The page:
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Frank Ocean Releases New Track, Honors Kerry James Marshall With Album Art
Frank Ocean dropped two versions of a new track this weekend called Lens. In one version he sings it solo, and the other version features Travis Scott. Ocean premiered the track on his new "blonded RADIO" show on Beats 1. After many years of seclusion before dropping Blonde, Ocean has now been releasing new music at a frequent pace. The past few weeks have seen new tracks Biking and Chanel, as well as his feature on Calvin Harris' Slide.
The song itself isn't the only notable aspect of Frank Ocean's Sunday release. The cover art for Lens shows a black silhouette of Ocean's face, with stark white writing of "Lens" replacing a nose, eye, and ear, as well as a blindingly white open grin with one missing front tooth. The face is superimposed over an illustration of a sea of poppies (superbloom, anyone?) beneath a bright blue sky. The art calls into mind Kerry James Marshall's piece A Portrait Of The Artist As A Shadow Of His Former Self. The painting is currently on display at MOCA Grand as part of Mastry, the retrospective on Kerry James Marshall. It features a similarly silhouetted black man with the unmissable presence of piercing white eyes and teeth. Marshall made the painting right after his graduation from Otis College of Art and Design here in L.A., recalling Ralph Ellison's description of how America renders black people invisible in his novel Invisible Man. Marshall has dedicated himself to incorporating black history and art into canonized Western styles and works, and this painting provides insight both into the way America has seen black people and the way black people see themselves.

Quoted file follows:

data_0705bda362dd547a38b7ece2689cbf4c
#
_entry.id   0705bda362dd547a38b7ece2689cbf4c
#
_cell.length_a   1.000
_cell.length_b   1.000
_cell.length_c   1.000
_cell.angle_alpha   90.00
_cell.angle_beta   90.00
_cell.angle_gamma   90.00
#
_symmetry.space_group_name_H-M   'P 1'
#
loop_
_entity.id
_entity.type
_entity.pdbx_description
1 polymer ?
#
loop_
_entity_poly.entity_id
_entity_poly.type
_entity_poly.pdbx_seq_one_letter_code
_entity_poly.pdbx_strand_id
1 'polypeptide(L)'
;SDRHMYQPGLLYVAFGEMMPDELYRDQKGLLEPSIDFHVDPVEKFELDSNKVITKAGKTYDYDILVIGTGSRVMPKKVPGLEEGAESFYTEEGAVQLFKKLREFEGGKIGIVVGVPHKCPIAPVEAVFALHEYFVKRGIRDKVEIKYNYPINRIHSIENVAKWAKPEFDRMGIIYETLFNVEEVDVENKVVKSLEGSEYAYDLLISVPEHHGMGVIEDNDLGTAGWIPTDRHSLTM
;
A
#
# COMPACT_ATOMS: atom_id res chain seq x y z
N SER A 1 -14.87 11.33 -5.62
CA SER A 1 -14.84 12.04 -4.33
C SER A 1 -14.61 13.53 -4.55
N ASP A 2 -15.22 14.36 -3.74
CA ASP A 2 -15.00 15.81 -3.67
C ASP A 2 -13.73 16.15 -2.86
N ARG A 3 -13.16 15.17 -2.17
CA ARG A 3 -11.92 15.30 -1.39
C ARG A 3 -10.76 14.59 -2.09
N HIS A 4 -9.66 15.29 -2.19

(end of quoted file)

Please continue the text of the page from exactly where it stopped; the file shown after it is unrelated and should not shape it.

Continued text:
In Lens, Frank Ocean takes a look at himself to reckon with a life spent navigating sexuality in the public sphere. It's a portrait of the artist looking at the shadow of his former self, and wondering if there's any way to reflect how he really feels.
Frank Ocean was born in Long Beach and Kerry James Marshall grew up in South Central Los Angeles. They both reckon with image and the dichotomy of public and private life for black Americans, as well as the narratives American forces onto the life of black men. It makes perfect sense that Ocean would choose to recall Marshall's art with his new music release.
Mastry is on display until July 3, 2017. MOCA Grand is located at 250 South Grand Avenue, Los Angeles, CA 90012.
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